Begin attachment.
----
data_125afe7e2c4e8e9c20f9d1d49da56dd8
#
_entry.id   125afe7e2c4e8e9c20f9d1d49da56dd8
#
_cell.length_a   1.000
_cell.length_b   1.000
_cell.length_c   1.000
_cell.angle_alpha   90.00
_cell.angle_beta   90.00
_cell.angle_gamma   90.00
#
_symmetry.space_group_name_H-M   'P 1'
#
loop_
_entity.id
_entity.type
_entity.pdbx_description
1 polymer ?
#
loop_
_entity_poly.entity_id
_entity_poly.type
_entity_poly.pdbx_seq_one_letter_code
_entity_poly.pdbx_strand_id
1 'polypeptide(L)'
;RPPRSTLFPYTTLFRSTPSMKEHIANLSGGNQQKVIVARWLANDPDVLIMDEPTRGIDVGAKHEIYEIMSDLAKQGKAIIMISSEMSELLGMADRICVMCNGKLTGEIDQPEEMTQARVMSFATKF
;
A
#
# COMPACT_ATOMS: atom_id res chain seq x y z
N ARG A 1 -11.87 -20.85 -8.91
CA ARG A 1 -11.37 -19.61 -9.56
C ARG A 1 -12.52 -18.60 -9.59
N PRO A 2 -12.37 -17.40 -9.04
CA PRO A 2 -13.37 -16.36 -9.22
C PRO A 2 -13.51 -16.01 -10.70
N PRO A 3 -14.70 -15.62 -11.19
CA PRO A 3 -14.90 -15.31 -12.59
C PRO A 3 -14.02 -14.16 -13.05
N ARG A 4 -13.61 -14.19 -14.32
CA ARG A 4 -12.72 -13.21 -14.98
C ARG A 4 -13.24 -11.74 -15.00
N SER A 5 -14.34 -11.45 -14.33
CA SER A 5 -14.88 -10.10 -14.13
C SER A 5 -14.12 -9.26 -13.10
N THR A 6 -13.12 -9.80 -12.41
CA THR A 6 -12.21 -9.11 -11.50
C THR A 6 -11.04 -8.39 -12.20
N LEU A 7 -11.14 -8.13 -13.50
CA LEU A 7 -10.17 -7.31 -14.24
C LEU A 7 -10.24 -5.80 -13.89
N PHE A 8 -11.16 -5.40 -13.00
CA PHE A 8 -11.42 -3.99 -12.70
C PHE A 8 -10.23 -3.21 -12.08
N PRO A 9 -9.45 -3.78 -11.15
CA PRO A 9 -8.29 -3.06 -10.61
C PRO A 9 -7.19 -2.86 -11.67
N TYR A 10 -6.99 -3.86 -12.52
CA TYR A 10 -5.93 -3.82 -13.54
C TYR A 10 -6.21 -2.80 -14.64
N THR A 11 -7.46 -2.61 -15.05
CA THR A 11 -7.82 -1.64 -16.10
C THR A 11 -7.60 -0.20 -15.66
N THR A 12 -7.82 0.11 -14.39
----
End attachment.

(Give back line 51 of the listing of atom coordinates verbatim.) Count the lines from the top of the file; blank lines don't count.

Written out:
C LEU A 7 -10.24 -5.80 -13.89